Over the last year i have been covering the local Syrian-American community as they rallied for peace and against the United States’s involvement in the Syrian Civil War. The hub of the Syrian-American community in the US, some 20,000 strong is here in Allentown, PA. Through the countless rallies, protests and meetings i attended i shot thousands of photos and rolled hours of HD video footage.
This movie, “Little Green Stars” is a personal project of mine, a short documentary based off of the first few weeks of the local citizens protesting against the possible military actions in Syria. The movie is 33 minutes long and spans a timeline from the middle of August 2013 to the end of September 2013.
This is my account of how the ordinary did the extraordinary.
When I walk out to cover a photo assignment I never know what’s going to happen. Much like my former job of an EMT, my ambulance rolled out the door and I arrived at the call, anything was a possibility.. anything! Same deal for Photojournalism, it is like fishing.. you throw your line into the water, you might catch a big fish or come up with your worm gone.
When I click the shutter of the camera I am capturing a moment in time, I am recording history as it is happening. Bearing witness to history in the making, being on the front and seeing this stuff, whatever it is.. is a powerful charge of energy. As someone who has studied history, If we don’t document what has happened in the past and learn from it, we are doomed to repeat our actions over again.
Since last August I have been covering the rallies of the Syrian-American community in Allentown, PA against the US’s involvement in the Syrian Civil War. Much to everyone’s surprise, the Lehigh Valley of PA, the 15th Congressional District has more Syrians than any other place in the US.
I have attended countless rallies with this group of people who show so much passion for their culture and their homeland, I even traveled to Washington DC with them as they protested at the Whitehouse and the Capital Building the possible actions of the US Military in Syria.
Out of all of this I have captured thousands of photos and hours of video, most are archived and about 20% have been published by various news organizations around the world.
A few days ago, I dug into the archives to find photos of a man who was killed on July the 9th in Syria. Nazih “Nick” Zarif Mouhrez died July 9 after being struck by a sniper’s bullet while he was traveling in a car to Damascus. Zarif was shot in the head by a sniper and after the bullet passed through killing him, it struck his 21 year old niece in the back seat; she is expected to survive but is in a coma. Nick was in Syria supporting President Bashar Al-Assad and the election process.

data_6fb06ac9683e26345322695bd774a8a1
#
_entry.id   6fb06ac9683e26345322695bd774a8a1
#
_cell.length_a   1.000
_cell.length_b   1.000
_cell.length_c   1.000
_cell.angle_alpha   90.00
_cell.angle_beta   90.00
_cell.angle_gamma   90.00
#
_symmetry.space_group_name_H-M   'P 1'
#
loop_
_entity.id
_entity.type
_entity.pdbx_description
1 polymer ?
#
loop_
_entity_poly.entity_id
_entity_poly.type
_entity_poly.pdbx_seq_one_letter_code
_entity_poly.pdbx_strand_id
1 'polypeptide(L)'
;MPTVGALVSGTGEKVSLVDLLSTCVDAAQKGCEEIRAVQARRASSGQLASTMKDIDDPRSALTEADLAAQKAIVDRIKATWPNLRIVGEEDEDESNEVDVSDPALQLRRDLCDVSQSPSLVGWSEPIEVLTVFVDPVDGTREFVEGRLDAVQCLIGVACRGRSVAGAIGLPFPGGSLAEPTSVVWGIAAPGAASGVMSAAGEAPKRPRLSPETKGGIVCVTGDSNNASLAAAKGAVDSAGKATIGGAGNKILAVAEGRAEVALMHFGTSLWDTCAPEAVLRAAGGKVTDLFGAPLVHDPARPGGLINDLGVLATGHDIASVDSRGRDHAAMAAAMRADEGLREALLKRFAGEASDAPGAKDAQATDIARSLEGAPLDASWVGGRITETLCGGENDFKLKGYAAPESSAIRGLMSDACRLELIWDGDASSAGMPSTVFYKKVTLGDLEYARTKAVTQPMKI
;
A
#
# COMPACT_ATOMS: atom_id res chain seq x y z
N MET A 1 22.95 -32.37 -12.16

Nick was a fixture in the Allentown Syrian community. He was at so many of the rallies I covered. In this photo you see Nick on the right holding a sign.
No matter what story I am covering, I always remain impartial to the event. I have no other choice but to become an observer and document. To do my job effectively you can feel and understand but not partake or express opinions. I must admit, it was very strange having to look through my photos, nearly a years worth to find photos of a dead man who touched so many lives in the Syrian community here in the US and in his home country. As sad as it is, I am glad that I was able to have these photos and use them to help tell this story of the ultimate sacrifice. Nick died doing what he believed in, a true humanitarian to the end.
As I sat with Express-Times reporter Precious Petty this week while she interviewed a few members of the local Syrian-American community about Nick, I rolled video that has yet to be published. Some of the men talked and we listened, it was a mini history of the Arab Spring uprising that brewed into the Syrian Civil War. It gave me time to reflect back on what we do as journalists. After a cup of coffee, a few Syrian cookies and puff on the hookah filled with delicious lemon mint tobacco it was clear, We are historians, story tellers, visual interpreters and wordsmiths. We try to help the non-impacted see the story from the eyes of those who have lived through it. I hope for Nick and his family that we did just that. ~ CHRIS